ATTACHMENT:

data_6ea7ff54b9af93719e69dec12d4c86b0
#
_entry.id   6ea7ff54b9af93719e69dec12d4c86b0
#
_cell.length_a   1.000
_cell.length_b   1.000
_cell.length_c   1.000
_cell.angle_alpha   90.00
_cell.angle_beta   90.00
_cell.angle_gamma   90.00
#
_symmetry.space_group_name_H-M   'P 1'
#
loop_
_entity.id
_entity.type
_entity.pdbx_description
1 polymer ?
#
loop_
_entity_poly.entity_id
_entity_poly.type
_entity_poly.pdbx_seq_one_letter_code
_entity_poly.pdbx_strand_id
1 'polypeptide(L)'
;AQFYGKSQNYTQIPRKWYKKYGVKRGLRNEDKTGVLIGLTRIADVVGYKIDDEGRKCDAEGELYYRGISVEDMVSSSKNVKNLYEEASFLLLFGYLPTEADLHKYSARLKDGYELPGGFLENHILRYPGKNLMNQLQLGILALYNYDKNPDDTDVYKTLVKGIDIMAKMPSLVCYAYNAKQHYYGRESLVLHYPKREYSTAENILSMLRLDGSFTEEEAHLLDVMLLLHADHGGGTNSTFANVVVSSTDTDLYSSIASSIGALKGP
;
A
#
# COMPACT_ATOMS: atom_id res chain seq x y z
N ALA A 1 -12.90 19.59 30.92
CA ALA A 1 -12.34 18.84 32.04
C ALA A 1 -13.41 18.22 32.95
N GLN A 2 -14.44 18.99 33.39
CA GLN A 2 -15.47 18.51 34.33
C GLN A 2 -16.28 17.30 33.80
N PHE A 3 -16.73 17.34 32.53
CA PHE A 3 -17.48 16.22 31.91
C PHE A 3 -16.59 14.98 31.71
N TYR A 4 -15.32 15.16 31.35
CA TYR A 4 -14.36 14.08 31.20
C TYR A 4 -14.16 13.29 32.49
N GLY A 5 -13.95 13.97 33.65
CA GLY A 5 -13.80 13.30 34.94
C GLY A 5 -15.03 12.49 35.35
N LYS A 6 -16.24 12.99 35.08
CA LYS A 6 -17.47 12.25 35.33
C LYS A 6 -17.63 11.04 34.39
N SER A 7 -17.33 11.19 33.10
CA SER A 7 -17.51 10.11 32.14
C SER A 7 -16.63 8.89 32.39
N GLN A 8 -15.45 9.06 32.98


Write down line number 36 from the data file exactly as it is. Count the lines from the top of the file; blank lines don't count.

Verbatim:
C GLN A 2 -16.28 17.30 33.80